Lawsuit Filed Challenging Wisconsin’s Ballot-Return Assistance Limitations
WASHINGTON, D.C. — On Friday, July 22, a federal lawsuit was filed on behalf of Wisconsin voters with disabilities challenging the Wisconsin Elections Commission’s (WEC) ban on ballot-return assistance for mail-in ballots. The Wisconsin Supreme Court recently banned the use of drop boxes and most third-party ballot collection efforts, but did not rule on whether “the law permits a voter’s agent to place an absentee ballot in the mail on the voter’s behalf.” Following this decision, the WEC issued a guidance stating that ballot return-assistance is no longer permitted for any method of absentee voting, including vote by mail.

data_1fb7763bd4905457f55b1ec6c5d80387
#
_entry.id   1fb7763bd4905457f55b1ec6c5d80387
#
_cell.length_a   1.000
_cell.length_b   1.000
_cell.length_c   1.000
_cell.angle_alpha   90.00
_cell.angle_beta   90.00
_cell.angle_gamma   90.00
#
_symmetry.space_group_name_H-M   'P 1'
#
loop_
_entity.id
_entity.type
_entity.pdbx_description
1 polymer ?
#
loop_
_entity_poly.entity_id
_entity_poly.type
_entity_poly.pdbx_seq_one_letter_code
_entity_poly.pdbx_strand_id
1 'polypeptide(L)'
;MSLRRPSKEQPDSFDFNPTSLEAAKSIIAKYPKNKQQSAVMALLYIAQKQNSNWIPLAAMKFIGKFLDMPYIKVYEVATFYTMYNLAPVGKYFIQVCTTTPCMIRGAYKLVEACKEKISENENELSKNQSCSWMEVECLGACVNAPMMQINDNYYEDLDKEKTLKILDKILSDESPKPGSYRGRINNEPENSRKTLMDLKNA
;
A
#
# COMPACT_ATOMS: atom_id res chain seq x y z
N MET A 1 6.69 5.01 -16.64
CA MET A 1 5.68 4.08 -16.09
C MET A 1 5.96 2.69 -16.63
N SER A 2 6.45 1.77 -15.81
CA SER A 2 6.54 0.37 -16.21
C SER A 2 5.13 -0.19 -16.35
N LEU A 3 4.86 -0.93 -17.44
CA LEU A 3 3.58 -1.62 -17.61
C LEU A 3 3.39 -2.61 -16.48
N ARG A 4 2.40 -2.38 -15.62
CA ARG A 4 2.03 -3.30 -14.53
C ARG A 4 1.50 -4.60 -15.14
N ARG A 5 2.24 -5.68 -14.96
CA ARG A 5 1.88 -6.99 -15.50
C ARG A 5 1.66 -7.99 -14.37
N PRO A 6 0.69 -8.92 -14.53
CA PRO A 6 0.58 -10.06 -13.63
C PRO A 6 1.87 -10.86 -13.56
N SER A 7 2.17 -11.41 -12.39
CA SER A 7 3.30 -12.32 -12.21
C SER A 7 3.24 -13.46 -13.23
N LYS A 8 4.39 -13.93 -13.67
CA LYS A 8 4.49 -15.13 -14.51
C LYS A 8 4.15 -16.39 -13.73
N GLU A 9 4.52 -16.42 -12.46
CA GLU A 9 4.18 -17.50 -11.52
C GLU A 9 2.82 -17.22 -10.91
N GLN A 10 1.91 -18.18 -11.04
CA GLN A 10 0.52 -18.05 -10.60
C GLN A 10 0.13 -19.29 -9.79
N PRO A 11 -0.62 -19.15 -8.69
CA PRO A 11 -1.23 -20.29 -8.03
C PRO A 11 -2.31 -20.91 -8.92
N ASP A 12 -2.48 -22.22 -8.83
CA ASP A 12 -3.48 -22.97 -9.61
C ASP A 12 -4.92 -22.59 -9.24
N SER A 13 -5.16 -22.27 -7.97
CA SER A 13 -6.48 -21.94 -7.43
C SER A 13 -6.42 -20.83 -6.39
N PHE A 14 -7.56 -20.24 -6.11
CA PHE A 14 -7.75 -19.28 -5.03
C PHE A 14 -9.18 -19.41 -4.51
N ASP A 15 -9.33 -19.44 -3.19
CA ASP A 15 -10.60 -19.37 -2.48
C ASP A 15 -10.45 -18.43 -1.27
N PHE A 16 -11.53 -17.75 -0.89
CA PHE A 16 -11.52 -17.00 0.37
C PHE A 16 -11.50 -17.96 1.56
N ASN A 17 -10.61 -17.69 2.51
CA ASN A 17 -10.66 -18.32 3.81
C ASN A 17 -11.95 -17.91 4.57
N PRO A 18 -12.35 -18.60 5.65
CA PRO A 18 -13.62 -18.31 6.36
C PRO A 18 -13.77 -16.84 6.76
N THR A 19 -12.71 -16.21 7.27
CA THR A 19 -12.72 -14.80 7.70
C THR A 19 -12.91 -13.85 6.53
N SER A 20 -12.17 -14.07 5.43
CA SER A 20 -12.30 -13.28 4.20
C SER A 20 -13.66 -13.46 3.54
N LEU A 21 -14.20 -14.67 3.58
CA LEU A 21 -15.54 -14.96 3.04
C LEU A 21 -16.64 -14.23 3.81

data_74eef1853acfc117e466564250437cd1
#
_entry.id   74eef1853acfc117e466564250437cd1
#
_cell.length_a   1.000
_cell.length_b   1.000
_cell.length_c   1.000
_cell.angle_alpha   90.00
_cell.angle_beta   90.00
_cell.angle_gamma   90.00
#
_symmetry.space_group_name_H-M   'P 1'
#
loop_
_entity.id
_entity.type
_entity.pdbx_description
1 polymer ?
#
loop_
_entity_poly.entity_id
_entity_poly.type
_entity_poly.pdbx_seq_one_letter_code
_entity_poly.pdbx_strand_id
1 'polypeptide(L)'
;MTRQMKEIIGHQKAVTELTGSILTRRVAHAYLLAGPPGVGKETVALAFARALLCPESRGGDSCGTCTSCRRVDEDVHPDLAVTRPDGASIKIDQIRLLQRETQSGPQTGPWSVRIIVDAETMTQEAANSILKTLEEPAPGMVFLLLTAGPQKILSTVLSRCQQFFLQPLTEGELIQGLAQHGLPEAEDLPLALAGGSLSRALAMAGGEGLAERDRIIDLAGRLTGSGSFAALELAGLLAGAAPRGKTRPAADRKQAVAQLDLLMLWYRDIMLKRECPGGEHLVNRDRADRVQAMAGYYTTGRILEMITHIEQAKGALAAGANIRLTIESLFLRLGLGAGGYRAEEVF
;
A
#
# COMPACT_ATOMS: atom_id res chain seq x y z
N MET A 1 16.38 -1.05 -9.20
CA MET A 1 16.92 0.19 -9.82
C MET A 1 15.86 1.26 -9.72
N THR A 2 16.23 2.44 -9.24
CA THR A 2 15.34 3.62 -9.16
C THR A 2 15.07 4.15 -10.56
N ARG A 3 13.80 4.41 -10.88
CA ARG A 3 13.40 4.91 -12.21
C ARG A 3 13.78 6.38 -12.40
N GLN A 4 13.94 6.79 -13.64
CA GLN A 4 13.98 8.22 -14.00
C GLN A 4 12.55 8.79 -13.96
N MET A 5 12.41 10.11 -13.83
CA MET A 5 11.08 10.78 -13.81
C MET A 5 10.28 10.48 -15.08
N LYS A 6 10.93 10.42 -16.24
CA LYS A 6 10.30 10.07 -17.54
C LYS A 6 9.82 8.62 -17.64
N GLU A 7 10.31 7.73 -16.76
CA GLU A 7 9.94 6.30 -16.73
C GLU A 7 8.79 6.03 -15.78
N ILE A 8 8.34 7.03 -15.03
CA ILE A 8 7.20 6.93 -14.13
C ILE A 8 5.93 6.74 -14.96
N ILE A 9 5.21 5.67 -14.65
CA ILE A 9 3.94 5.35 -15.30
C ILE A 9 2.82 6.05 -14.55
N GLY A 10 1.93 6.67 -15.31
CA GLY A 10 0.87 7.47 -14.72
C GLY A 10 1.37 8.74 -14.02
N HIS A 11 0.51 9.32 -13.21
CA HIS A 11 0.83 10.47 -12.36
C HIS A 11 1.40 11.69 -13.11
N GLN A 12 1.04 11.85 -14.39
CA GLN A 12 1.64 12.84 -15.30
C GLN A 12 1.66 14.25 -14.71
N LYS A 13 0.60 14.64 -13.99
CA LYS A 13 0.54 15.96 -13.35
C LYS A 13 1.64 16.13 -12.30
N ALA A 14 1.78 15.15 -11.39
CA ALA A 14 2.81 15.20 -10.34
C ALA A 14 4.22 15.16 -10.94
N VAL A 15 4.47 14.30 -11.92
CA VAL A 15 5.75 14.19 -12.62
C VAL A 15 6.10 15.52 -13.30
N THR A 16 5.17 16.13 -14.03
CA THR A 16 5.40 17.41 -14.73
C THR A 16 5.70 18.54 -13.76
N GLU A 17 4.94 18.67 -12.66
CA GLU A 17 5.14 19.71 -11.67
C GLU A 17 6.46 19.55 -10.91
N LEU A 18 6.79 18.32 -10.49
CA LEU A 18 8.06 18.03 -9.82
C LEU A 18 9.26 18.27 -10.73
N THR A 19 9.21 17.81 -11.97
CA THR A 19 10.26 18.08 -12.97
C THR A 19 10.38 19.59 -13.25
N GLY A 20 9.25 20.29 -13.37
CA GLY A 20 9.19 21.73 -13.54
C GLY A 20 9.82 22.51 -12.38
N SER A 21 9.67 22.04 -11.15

The plaintiffs in this new lawsuit argue that the Teigen drop box decision, in combination with the WEC guidance, effectively bans ballot-return assistance under all circumstances and imposes an unfair and unequal burden on voters with disabilities who rely on assistance in order to cast their ballots. The lawsuit asks the court to declare that the WEC’s application of the state’s absentee voting law, which forecloses all opportunities for voters with disabilities to utilize ballot-return assistance, violates the Voting Rights Act, Civil Rights Act, Americans With Disabilities Act, Rehabilitation Act and the First and 14th Amendments of the U.S. Constitution. The plaintiffs ask the court to allow Wisconsin voters with disabilities to receive ballot-return assistance for both mail and in-person methods of ballot return and to stop the WEC from imposing this unfair limitation on voters with disabilities.